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He called the Defense of Marriage Act unconstitutional. Rogers, a Democrat, proposed legislation to prevent Massachusetts from granting legal recognition to same-sex marriages established elsewhere: "a purported marriage contracted between persons of the same sex shall be neither valid nor recognized in the Commonwealth." In 1999, the Lesbian and Gay Political Alliance of Massachusetts called it a "hate bill" and a coalition of more than 150 religious leaders formed the Religious Coalition for the Freedom to Marry to oppose it.
Rogers revised his proposal to define marriage as the union of a man and a woman when he offered it again in 2001, with the additional provision that "Any other relationship shall not be recognized as a marriage, or its legal equivalent, or receive the benefits exclusive to marriage in the Commonwealth." The chair of the Lesbian and Gay Political Alliance of Massachusetts said its prospects for passage were slim but it could serve as a countervailing proposal to efforts at establishing civil unions or providing benefits to same-sex partners of state and local government employees.
The four Roman Catholic bishops of Massachusetts, long distracted by the revelations of the sexual abuse of minors by priests, did not address the issue until late May, when they ordered pastors to read and publish a statement to mobilize their parishioners to contact their legislators to urge then to support the constitutional amendment.
Seven same-sex couples represented by Gay & Lesbian Advocates and Defenders initiated a lawsuit in state court, Goodridge v. GLAD attorney, Jennifer Levi, argued the case in Superior Court on behalf of the plaintiffs.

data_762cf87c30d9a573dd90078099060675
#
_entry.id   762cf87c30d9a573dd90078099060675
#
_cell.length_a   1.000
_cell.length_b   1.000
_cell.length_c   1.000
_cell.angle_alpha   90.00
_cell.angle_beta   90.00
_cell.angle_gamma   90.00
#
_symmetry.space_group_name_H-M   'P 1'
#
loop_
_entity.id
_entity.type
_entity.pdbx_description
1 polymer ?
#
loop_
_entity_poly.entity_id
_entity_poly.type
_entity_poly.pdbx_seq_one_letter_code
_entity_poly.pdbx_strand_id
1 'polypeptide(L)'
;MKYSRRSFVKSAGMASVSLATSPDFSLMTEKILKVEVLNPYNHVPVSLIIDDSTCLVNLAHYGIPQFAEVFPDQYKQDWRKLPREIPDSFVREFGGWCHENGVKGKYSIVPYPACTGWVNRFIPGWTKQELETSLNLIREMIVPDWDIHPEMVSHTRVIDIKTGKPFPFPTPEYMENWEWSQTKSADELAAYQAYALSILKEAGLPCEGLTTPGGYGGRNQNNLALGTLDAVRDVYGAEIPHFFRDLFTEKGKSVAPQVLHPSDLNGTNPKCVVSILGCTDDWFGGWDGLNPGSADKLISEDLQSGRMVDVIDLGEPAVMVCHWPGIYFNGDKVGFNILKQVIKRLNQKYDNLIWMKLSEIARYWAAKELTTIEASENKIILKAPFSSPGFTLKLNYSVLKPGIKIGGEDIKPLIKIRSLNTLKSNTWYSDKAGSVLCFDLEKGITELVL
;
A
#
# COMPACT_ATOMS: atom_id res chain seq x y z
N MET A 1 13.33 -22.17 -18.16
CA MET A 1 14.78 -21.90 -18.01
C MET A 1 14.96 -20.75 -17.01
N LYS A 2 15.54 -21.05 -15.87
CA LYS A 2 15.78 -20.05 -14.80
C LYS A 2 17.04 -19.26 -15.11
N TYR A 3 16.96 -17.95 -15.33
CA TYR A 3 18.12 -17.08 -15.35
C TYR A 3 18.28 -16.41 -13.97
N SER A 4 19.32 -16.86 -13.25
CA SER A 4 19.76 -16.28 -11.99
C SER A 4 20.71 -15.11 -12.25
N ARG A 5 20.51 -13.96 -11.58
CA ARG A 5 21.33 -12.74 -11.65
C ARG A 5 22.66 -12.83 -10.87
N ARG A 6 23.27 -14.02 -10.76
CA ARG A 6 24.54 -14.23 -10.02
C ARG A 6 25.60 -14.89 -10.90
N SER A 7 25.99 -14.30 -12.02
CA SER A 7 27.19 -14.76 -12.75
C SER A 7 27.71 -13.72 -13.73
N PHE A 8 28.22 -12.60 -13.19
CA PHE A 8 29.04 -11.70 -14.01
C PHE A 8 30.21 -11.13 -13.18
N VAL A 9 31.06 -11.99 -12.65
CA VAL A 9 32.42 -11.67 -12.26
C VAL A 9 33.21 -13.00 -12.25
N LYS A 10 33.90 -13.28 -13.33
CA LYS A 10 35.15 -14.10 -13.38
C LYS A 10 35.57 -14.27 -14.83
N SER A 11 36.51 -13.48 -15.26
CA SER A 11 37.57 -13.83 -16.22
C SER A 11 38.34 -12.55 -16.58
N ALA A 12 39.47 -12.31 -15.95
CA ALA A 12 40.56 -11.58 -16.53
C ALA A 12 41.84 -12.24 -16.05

I'll take a victory on this any way I can get it." Arlene Isaacson of the Massachusetts Gay and Lesbian Political Caucus later explained it was a critical moment because same-sex marriage had no chance of winning a popular vote at the time: "Not that we would lose by a little, because that wasn't an issue.
Rather, it was that we were going to get massacred".
In the decade that followed, political debate addressed same-sex relationships through two proxy issues: spousal benefits and parenting rights.
The plaintiffs appealed directly to the Supreme Judicial Court (SJC), which heard arguments on March 4, 2003.
Same-sex marriage has been legally recognized in the U.
S state of Massachusetts since May 17, 2004, as a result of the Massachusetts Supreme Judicial Court (SJC) ruling in Goodridge v.
In 1998, when the Legislature passed a home rule petition allowing Boston to create such a status, Governor Paul Cellucci vetoed it because it applied to different-sex couples, which he thought undermined marriage, while he offered to sign legislation that applied to same-sex couples only.
Boston Mayor Thomas Menino's attempt to extend health care benefits to city employees' domestic partners by executive order, instead The state had no explicit regulations with respect to foster care and parenting by gays and lesbians, either singly or in relationships, until, on May 24, 1985, the state Department of Social Services, with the approval of Governor Michael Dukakis, created a rule that foster children be placed in "traditional family settings".